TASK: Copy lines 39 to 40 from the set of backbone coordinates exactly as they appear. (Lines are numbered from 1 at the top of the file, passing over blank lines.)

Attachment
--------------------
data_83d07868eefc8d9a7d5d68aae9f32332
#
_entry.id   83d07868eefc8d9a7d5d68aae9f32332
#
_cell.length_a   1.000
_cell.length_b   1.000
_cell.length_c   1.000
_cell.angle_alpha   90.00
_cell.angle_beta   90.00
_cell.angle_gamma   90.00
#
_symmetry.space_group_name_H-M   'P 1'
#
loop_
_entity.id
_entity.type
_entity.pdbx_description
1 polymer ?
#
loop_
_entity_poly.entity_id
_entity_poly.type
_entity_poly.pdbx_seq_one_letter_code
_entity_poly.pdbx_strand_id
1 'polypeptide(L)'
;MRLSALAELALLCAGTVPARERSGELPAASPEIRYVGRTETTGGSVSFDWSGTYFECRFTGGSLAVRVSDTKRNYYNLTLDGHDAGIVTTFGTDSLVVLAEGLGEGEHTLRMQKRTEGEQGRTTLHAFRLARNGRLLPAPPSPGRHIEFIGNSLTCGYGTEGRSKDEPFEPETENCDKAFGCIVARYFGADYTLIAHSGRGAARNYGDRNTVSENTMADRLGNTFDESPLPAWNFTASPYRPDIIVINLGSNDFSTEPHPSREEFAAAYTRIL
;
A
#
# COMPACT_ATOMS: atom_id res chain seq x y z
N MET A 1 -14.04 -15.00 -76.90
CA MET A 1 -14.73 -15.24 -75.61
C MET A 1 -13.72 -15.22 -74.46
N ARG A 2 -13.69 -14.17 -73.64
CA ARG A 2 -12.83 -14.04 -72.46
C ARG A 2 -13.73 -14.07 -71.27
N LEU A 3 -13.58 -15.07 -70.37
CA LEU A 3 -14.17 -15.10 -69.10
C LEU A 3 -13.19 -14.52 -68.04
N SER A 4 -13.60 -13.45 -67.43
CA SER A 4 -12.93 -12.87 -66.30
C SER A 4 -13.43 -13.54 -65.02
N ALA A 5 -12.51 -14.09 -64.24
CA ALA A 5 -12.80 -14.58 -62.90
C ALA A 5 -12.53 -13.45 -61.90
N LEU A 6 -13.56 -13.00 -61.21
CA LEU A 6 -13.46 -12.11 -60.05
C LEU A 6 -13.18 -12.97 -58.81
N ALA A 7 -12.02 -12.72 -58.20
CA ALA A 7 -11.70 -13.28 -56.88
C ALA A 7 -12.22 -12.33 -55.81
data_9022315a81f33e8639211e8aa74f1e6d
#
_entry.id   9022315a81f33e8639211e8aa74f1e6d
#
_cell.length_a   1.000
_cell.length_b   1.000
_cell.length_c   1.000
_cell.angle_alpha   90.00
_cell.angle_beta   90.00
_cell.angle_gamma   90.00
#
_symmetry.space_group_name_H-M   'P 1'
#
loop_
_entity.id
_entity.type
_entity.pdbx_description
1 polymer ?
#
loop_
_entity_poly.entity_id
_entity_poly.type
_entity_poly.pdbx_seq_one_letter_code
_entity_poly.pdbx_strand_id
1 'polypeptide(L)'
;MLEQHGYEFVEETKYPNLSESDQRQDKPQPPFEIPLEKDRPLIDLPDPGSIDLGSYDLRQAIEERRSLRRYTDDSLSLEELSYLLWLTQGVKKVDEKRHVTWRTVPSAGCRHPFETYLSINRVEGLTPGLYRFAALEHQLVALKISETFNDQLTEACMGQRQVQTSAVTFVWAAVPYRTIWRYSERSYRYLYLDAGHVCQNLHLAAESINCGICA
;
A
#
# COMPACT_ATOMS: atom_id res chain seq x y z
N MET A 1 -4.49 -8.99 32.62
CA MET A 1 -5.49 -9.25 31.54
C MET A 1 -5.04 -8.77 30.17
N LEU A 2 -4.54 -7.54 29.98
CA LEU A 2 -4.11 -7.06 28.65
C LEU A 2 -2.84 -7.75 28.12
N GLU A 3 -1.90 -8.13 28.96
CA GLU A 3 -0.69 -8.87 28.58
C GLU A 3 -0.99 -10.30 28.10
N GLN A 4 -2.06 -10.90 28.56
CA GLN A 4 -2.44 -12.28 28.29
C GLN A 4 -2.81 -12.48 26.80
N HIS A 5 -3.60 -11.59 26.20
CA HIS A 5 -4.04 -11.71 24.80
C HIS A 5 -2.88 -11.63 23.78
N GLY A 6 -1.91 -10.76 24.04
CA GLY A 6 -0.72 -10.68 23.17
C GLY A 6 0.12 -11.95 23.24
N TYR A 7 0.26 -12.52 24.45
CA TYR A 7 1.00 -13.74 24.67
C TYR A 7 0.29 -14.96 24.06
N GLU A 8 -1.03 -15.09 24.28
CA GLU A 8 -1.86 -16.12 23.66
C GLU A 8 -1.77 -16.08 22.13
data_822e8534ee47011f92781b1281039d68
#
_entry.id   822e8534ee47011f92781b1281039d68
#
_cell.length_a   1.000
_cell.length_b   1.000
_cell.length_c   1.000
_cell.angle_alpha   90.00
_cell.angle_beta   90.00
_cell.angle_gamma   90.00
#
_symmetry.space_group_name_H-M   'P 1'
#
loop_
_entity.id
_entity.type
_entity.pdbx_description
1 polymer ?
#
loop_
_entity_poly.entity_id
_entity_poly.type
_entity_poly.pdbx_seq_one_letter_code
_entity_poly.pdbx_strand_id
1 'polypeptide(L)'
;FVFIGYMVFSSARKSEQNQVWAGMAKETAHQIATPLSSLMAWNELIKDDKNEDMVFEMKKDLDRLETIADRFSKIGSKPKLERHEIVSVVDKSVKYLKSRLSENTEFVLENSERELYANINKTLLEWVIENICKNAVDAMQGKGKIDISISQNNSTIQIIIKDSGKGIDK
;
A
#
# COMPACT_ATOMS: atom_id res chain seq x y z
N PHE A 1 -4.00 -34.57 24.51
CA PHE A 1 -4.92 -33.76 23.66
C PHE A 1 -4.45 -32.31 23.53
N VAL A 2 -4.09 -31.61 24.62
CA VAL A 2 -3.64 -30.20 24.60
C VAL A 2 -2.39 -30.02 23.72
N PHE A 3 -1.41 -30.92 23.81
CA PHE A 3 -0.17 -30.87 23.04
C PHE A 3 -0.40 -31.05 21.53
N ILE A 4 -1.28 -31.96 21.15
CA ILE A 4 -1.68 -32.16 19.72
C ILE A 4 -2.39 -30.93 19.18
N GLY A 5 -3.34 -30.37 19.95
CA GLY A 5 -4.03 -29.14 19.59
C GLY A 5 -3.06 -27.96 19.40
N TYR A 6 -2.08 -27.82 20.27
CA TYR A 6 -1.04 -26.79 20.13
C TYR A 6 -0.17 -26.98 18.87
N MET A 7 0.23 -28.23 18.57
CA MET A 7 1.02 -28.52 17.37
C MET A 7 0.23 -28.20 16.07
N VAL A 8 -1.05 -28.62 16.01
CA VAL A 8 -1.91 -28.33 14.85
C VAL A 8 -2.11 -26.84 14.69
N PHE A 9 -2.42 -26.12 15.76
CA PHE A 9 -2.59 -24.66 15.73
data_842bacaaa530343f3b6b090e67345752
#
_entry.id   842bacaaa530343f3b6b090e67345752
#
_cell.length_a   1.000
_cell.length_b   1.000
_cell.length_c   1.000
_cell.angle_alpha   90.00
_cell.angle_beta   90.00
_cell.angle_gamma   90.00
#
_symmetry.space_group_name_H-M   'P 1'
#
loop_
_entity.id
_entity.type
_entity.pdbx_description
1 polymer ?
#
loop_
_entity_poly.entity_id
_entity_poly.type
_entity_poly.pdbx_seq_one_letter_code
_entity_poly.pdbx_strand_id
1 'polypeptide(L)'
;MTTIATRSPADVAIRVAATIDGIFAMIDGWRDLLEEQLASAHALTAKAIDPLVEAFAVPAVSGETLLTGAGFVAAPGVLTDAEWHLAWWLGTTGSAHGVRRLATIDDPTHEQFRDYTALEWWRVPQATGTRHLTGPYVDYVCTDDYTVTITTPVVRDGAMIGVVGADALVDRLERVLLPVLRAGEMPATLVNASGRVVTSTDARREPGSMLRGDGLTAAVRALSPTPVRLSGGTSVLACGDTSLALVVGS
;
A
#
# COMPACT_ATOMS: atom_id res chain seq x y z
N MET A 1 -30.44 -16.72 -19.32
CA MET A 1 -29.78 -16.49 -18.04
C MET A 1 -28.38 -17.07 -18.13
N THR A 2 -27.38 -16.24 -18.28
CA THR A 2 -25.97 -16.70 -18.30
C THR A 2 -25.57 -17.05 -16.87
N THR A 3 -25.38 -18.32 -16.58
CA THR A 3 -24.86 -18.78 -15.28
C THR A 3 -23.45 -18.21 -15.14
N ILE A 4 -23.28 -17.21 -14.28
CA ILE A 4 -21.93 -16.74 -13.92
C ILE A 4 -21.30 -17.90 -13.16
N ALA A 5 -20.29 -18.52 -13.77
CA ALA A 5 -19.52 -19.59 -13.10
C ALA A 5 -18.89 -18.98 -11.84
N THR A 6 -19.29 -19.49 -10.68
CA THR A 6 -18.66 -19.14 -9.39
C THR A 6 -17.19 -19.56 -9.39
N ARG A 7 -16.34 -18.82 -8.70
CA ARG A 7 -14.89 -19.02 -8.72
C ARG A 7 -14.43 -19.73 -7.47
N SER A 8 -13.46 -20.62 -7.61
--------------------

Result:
C LEU A 3 -13.19 -14.52 -68.04
N SER A 4 -13.60 -13.45 -67.43